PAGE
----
Three main types of attachment material exist: Rocks, strings and screens. Algae have developed a natural enzyme to allow them to bore into solid rock and attach to it, so if you use rock (live rock, or silica rock, for example), then the algae already know what to do. Strings, and screens, which are "new and unfamiliar material" to algae, work by offering the algae places to wrap around and attach back to themself. So while algae may not dissolve holes into nylon string or plastic screen, an algal strand can do a wrap-around and attach back to itself. Once it does this, it's as solid of a grip as with rock.

    Turbulence, as in a thin air/water turbulent layer, is the area where all the work goes into when building, and decisions have to be made how and where you are going to be filtering. You want a lot of turbulent "turnover" touching the algae so that new nutrients are brought to the algae each instant, and you want a very thin layer of water separating the algae from the air, so that what's called the "boundary layer" of water surrounding the algae will be very thin, thus allowing CO2 and nutrients to get in and out of the algae easily. It's like giving everyone a turn to stand in front of the oven to get warm.

    There are three basic ways to provide this air/water turbulence: Rivers, waterfalls, and upflows. A fast flowing river does provide fast water, but the air/water layer is rather thick because the river can get deep easy. More than about a centimeter deep will almost halt any rapid algae growth. Also, light can only reach the growth from the top, so rivers are essentially only 1-sided, which means that the bottom of the river, under the most growth, gets dark easily and can die; this stops your filtering. Therefore since rivers are less efficient, they need to be bigger to give an acceptable amount of filtering.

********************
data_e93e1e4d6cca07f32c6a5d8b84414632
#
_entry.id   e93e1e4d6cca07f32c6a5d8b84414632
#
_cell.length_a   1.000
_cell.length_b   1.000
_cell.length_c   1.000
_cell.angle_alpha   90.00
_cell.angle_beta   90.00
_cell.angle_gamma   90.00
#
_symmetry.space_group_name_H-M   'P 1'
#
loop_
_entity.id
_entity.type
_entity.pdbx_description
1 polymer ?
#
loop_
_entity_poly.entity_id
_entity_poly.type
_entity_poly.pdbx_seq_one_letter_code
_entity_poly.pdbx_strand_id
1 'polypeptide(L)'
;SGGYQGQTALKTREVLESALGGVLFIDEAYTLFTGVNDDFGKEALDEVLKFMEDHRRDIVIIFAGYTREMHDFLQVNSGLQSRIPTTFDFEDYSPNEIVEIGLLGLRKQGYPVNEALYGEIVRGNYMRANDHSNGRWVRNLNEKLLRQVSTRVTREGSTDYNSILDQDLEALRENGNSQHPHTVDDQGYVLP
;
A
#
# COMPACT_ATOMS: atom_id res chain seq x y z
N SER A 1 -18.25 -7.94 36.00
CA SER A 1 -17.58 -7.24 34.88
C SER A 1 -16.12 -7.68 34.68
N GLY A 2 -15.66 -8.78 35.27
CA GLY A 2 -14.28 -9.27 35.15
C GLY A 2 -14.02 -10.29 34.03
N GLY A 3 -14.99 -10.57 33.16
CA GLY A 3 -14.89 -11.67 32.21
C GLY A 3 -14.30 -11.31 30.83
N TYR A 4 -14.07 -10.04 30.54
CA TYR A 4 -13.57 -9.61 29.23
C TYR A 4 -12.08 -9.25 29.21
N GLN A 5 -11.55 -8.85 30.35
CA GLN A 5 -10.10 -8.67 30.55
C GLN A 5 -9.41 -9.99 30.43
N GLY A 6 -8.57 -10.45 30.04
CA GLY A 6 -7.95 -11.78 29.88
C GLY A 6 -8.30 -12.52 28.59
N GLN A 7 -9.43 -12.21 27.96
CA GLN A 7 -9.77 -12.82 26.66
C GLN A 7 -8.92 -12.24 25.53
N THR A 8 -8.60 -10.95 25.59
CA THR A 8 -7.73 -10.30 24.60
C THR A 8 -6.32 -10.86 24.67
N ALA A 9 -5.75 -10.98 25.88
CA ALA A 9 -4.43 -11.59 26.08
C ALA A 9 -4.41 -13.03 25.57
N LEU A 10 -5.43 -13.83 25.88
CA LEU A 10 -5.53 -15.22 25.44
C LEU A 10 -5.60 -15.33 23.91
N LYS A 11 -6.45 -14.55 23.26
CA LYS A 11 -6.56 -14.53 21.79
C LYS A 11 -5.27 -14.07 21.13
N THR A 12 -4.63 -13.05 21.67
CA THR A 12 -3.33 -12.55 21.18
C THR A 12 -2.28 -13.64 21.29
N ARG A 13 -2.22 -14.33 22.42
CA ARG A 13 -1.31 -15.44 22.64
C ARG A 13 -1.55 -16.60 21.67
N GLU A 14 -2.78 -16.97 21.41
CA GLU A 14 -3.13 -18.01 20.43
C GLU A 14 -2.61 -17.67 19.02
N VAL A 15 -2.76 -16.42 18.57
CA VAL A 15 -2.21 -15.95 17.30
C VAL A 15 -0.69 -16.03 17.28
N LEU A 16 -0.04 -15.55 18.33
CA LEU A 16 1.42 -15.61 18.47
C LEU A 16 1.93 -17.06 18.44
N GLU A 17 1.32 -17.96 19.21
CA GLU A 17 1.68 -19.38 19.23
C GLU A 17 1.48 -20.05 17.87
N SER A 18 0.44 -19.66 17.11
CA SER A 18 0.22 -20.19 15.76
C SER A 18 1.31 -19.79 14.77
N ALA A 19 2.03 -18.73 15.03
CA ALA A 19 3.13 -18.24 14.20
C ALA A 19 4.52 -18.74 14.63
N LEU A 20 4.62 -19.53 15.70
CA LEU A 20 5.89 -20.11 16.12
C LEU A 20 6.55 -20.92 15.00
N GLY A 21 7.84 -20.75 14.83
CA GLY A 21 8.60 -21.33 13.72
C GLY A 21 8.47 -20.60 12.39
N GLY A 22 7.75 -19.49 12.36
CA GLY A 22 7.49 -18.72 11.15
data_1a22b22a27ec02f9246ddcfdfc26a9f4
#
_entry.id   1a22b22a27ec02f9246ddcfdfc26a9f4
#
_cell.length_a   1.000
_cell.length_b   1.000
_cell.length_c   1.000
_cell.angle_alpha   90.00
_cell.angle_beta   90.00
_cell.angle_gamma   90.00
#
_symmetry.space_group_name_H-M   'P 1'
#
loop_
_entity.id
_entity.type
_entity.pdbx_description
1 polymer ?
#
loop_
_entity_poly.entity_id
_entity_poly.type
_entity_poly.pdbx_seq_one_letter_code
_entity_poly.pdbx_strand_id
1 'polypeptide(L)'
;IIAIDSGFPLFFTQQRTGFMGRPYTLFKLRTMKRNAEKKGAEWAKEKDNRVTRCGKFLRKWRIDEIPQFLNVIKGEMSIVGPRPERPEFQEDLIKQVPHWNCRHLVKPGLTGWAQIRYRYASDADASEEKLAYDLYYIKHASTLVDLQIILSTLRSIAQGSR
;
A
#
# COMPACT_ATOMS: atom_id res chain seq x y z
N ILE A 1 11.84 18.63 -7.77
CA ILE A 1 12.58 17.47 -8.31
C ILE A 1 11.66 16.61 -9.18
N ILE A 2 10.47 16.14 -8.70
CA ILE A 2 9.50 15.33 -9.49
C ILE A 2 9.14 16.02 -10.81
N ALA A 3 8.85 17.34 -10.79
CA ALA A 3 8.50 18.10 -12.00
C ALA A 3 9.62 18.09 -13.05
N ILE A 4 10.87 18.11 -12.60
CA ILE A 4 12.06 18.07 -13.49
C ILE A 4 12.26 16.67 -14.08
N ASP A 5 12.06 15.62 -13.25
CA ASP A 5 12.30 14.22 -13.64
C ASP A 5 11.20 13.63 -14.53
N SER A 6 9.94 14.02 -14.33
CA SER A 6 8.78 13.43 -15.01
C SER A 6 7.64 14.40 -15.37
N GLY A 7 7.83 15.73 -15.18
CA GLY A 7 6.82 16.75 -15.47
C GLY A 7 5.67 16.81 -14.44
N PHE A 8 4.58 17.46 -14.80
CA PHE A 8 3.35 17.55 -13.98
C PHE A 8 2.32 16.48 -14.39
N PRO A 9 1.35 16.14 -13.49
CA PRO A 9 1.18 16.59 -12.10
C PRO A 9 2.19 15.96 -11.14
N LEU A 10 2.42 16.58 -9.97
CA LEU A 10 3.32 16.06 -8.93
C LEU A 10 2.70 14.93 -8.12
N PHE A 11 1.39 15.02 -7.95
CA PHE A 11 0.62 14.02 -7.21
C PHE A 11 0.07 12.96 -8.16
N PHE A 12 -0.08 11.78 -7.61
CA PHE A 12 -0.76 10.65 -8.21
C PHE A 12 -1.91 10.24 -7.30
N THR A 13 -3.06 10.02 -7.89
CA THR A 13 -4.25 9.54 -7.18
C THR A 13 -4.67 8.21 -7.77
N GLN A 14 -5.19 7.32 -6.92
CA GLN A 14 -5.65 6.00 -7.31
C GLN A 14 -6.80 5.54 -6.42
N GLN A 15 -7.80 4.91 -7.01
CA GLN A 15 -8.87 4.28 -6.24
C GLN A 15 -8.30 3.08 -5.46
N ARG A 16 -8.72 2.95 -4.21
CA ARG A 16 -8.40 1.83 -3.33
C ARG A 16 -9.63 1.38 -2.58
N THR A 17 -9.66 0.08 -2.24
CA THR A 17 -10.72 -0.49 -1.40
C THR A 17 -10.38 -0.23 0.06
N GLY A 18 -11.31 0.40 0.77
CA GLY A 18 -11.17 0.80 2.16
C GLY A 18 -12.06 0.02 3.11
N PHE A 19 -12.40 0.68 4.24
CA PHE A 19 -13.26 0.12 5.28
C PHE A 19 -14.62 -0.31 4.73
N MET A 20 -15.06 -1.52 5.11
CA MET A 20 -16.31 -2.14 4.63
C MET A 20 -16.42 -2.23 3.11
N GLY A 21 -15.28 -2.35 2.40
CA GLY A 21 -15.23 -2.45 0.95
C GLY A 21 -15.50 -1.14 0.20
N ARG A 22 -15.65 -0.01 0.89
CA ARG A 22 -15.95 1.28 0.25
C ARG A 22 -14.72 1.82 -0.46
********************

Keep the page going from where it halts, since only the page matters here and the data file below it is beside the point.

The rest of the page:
Waterfalls solve both of the problems of rivers: The air/water layer stays thin, usually 5 mm, and if the waterfall is flowing down a thin screen with a light on both sides, then the waterfall is 2-sided instead of 1-sided. This light on both sides keeps the "roots" of the algae alive longer, so it holds on longer, thus letting it grow and filter more. Waterfalls must be above the water however, so they take a lot of space. And if the water stops, the growth dries out.

    Upflows, using air bubbles under water, improves upon the air/water turbulent interface of waterfalls because when air bubbles rub the algae, essentially the thickness of the water at that spot is zero for a brief instant. Plus there is an in-and-out swishing of the algae as the bubbles go by. This motion provides the thinnest boundary layer around the algae, and thus offers the least resistance to nutrient and CO2 flow into the algae. Also, upflow cannot dry out, because even if all bubbles stop, the algae just stay under water. And of course, being already under water, they essentially take up no extra space.

    So next time we will start making some things.
    Last edited by SantaMonica; 08-01-2016 at 12:05 PM.

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    Using Seaweed to get rid of nuisance algae in your aquarium or pond, part 5